That’s more than 40 million gallons of gasoline that could be saved each year with this one measure, which increases productivity and reduces corporate brick-and mortar costs. That's without considering the 5.7 billion gallons of gas and $100 billion lost from resulting rush-hour congestion.

Only the shortcomings of own management psychology prevents us from implementing this (and probably many other) cost and pollution-saving changes. I’ve helped develop telecommuting policy for $multi-million organizations, only to see them be relegated to “don’t ask, don’t tell” policies that result in little or no increase in the advantageous use of telecommuting. The reason: executives and managers don’t believe they can trust their employees if they’re not in the office, regardless of the data. Not to mention that, for many mid-level managers, their jobs would be even more redundant without the responsibility of glorified babysitter.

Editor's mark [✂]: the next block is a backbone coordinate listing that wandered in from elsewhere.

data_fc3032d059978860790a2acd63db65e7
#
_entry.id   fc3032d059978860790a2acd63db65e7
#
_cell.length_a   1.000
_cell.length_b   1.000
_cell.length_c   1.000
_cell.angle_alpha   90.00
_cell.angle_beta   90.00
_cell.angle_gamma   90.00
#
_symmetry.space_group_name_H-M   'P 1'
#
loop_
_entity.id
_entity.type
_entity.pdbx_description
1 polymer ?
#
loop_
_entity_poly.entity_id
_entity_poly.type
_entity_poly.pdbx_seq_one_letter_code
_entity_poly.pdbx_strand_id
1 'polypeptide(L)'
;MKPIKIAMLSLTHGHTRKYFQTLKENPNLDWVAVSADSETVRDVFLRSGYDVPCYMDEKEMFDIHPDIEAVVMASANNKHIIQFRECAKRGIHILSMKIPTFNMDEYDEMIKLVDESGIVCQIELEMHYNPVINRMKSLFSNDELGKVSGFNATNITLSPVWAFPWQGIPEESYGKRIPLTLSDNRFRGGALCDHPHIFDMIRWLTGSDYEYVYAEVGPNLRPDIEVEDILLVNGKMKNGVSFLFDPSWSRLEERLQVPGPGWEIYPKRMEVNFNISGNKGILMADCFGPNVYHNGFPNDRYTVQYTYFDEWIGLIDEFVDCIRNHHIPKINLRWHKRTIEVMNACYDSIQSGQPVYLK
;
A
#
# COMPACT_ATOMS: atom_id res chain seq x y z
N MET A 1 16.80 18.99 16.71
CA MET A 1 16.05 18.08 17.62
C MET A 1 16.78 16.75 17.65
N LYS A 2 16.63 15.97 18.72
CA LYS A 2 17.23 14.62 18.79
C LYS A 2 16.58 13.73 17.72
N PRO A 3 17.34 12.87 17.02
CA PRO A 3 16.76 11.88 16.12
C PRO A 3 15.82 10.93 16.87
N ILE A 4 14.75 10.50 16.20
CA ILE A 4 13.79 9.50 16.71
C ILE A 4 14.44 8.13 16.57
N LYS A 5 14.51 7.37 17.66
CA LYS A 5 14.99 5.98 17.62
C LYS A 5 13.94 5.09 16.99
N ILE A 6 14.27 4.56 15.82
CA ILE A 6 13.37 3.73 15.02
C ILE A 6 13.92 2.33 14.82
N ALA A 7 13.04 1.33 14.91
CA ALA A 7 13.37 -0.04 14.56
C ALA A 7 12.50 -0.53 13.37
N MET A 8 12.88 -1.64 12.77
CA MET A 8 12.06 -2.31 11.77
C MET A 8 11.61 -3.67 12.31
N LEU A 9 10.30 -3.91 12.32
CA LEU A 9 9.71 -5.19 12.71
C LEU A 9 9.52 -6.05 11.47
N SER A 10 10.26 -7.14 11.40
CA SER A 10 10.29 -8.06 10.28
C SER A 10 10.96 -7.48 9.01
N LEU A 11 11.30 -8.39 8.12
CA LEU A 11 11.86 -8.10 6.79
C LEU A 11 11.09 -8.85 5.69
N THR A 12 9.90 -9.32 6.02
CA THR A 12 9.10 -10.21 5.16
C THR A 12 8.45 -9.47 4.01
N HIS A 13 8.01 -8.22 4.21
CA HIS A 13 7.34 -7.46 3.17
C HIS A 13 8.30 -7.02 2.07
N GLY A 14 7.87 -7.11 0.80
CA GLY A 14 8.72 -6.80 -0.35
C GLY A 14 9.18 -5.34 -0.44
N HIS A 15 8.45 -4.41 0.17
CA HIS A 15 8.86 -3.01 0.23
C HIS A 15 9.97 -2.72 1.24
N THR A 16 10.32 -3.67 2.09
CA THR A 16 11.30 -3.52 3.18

My favorite repost to those managers is, “look around you; could these employees be any less productive than they are at the office? It’s the office that provides endless opportunities to socialize and chat, compared with the home-office." Granted, that has a value that mangers also seldom grasp but those benefits (esprit de corps, comraderie, peer competition, etc.) can be easily achieved with one fewer day in the office per week – at least.

It's way past time to get our heads out of our traditional boxes, whether they be cars, cubicles or 20th-century MBA orthodoxy.

(Cross-posted at Queen of All Evil)

by Mark Adams